Small Animals: Parenthood in the Age of Fear
by Kim Brooks
One morning, Kim Brooks made a split-second decision to leave her four-year-old son in the car while she ran into a store. What happened would consume the next several years of her life and spur her to investigate the broader role our current culture of fear plays in parenthood.
In Small Animals, Brooks asks, of all the emotions inherent in parenting, is there any more universal or profound than fear? Why have our notions of what it means to be a good parent changed so radically? In what ways do these changes impact the lives of parents, children, and the structure of society at large? And what, in the end, does the rise of fearful parenting tell us about ourselves?
Fuelled by urgency and the emotional intensity of Brooks’s own story, Small Animals is a riveting examination of the ways our culture of competitive, anxious, and judgmental parenting has profoundly altered the experiences of parents and children. In her signature style – by turns funny, penetrating, and always illuminating – which has dazzled millions of fans and been called ‘striking’ by New York Times Book Review and ‘beautiful’ by the National Book Critics Circle, Brooks offers a provocative, compelling portrait of parenthood and calls us to examine what we most value in our relationships with our children and one another.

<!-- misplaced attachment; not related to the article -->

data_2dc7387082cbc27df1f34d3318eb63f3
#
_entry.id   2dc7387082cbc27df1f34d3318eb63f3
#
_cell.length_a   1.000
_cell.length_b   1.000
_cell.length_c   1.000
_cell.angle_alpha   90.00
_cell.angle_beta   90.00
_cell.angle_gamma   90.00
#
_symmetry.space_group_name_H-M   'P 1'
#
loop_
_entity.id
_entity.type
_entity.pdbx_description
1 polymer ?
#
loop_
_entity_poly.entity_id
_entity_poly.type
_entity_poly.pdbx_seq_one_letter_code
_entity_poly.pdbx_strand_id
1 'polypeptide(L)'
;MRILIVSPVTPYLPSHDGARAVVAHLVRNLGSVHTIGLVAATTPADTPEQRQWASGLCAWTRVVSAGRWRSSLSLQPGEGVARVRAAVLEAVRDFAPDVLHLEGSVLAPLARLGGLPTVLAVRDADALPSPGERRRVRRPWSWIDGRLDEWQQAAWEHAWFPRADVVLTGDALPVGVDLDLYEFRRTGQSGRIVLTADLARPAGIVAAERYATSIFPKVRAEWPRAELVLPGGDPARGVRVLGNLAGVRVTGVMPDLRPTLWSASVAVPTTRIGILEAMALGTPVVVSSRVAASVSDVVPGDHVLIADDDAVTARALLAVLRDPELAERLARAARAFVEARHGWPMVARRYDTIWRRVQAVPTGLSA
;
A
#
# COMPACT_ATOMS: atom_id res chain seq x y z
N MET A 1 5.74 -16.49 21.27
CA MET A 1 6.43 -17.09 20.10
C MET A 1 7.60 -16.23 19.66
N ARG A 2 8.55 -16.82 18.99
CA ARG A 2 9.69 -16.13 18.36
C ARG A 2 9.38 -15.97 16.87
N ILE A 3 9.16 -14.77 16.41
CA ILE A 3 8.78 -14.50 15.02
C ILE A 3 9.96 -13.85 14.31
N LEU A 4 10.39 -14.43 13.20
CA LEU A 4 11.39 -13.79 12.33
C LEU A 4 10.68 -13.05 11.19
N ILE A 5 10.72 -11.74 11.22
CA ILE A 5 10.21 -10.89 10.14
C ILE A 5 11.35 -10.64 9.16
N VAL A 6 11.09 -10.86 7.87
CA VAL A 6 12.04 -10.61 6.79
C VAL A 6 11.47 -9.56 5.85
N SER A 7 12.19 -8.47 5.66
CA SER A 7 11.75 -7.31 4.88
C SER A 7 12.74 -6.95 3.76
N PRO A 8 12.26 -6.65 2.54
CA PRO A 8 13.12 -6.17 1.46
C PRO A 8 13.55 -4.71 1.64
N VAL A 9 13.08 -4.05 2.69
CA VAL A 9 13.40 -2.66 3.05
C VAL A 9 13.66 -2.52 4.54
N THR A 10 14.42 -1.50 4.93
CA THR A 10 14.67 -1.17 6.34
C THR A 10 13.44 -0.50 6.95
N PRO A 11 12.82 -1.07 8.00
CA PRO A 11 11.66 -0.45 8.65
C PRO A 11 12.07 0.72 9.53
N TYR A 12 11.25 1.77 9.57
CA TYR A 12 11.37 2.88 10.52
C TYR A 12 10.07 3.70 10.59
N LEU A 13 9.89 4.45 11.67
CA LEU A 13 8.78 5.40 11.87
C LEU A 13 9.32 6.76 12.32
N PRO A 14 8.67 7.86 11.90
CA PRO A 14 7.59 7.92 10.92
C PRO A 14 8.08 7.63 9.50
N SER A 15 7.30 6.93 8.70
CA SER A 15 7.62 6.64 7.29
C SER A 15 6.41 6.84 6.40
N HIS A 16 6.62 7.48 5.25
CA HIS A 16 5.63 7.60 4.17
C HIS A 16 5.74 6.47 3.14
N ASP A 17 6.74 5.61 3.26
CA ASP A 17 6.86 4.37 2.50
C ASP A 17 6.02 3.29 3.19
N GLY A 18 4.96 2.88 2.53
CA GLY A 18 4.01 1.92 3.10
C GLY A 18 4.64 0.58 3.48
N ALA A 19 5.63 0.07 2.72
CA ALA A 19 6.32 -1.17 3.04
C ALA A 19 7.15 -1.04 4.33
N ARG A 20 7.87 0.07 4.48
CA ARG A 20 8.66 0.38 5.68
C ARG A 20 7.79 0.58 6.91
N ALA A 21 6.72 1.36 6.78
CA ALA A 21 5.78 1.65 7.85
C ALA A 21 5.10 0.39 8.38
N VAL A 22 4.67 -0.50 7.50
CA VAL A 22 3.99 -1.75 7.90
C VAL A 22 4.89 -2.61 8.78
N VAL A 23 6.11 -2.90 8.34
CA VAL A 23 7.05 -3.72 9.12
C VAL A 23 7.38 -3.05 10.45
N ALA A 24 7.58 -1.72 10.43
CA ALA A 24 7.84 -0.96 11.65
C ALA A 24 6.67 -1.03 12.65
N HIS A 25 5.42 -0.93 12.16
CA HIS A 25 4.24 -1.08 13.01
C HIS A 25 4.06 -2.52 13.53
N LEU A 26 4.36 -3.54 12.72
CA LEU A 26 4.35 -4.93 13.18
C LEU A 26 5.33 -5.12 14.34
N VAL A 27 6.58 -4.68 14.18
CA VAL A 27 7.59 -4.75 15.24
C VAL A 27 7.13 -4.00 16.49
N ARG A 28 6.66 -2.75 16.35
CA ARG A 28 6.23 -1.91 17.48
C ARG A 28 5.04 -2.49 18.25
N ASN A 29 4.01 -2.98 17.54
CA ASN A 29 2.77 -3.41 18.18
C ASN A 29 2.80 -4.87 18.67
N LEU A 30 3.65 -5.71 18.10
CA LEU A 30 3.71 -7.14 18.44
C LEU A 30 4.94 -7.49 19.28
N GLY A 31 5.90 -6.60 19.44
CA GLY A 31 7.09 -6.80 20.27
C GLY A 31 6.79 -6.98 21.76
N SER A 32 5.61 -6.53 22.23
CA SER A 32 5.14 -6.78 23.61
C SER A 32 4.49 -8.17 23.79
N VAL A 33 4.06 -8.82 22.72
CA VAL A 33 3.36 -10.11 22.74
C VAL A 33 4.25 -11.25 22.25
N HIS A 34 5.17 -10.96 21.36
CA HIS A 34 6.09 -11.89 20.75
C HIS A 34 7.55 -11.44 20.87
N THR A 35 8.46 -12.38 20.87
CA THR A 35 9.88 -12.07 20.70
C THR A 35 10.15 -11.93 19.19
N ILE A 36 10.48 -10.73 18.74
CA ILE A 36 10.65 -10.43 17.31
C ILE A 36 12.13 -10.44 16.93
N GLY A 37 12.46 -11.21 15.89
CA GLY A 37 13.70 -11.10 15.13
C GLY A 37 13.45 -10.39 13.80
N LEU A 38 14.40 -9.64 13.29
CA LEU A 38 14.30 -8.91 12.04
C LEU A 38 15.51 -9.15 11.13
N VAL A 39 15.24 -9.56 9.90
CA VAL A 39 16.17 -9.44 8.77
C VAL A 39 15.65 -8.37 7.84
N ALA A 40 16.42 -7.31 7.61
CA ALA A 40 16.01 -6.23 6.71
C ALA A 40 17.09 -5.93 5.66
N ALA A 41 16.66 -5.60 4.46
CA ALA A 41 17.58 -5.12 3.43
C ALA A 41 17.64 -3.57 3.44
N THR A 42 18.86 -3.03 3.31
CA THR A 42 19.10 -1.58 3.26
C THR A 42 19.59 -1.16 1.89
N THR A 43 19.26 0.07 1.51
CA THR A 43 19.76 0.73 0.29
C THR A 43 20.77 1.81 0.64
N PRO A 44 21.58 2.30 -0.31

‘Gripping … Kim Brooks goes beyond her own experience, weaving together reporting, social criticism, and personal narrative to create a troubling portrait of a nation driven mad with worry.’ Claire Dederer, New York Times bestselling author of Love and Trouble
‘Small Animals is a beautifully told, harrowing story with a clear moral that all parents should take to heart: This job is very hard. Forgive yourself.’ Heather Havrilesky, Ask Polly columnist for New York Magazine and author of How to be a Person in the World
‘The perfect antidote to our culture of over-parenting. Any mother or father who is currently sipping and self-medicating and endlessly Googling their way through the fear factory of early parenthood must read Small Animals.’ Sarah Hepola, New York Times bestselling author of Blackout